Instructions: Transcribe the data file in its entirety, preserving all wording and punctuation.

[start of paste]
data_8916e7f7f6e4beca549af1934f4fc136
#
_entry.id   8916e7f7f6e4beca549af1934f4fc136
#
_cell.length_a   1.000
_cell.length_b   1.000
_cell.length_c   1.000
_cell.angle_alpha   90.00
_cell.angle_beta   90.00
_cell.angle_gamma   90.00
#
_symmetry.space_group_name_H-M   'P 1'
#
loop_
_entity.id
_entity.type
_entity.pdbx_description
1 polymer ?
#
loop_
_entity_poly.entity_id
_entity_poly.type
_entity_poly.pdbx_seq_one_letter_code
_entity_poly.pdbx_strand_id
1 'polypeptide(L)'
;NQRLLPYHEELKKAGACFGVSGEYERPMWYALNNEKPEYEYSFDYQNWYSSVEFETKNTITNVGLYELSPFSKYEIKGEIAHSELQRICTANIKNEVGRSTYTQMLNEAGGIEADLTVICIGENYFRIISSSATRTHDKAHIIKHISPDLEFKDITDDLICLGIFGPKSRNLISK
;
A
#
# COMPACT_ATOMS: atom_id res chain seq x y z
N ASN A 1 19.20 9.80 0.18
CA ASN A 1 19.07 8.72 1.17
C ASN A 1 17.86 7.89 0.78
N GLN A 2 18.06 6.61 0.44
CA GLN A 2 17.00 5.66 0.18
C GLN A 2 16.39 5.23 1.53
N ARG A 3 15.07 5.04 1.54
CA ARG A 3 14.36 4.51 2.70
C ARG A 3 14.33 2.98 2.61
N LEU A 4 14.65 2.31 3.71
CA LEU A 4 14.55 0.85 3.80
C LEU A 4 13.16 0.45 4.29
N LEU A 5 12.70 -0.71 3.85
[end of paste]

data_8916e7f7f6e4beca549af1934f4fc136
#
_entry.id   8916e7f7f6e4beca549af1934f4fc136
#
_cell.length_a   1.000
_cell.length_b   1.000
_cell.length_c   1.000
_cell.angle_alpha   90.00
_cell.angle_beta   90.00
_cell.angle_gamma   90.00
#
_symmetry.space_group_name_H-M   'P 1'
#
loop_
_entity.id
_entity.type
_entity.pdbx_description
1 polymer ?
#
loop_
_entity_poly.entity_id
_entity_poly.type
_entity_poly.pdbx_seq_one_letter_code
_entity_poly.pdbx_strand_id
1 'polypeptide(L)'
;NQRLLPYHEELKKAGACFGVSGEYERPMWYALNNEKPEYEYSFDYQNWYSSVEFETKNTITNVGLYELSPFSKYEIKGEIAHSELQRICTANIKNEVGRSTYTQMLNEAGGIEADLTVICIGENYFRIISSSATRTHDKAHIIKHISPDLEFKDITDDLICLGIFGPKSRNLISK
;
A
#
# COMPACT_ATOMS: atom_id res chain seq x y z
N ASN A 1 19.20 9.80 0.18
CA ASN A 1 19.07 8.72 1.17
C ASN A 1 17.86 7.89 0.78
N GLN A 2 18.06 6.61 0.44
CA GLN A 2 17.00 5.66 0.18
C GLN A 2 16.39 5.23 1.53
N ARG A 3 15.07 5.04 1.54
CA ARG A 3 14.36 4.51 2.70
C ARG A 3 14.33 2.98 2.61
N LEU A 4 14.65 2.31 3.71
CA LEU A 4 14.55 0.85 3.80
C LEU A 4 13.16 0.45 4.29
N LEU A 5 12.70 -0.71 3.85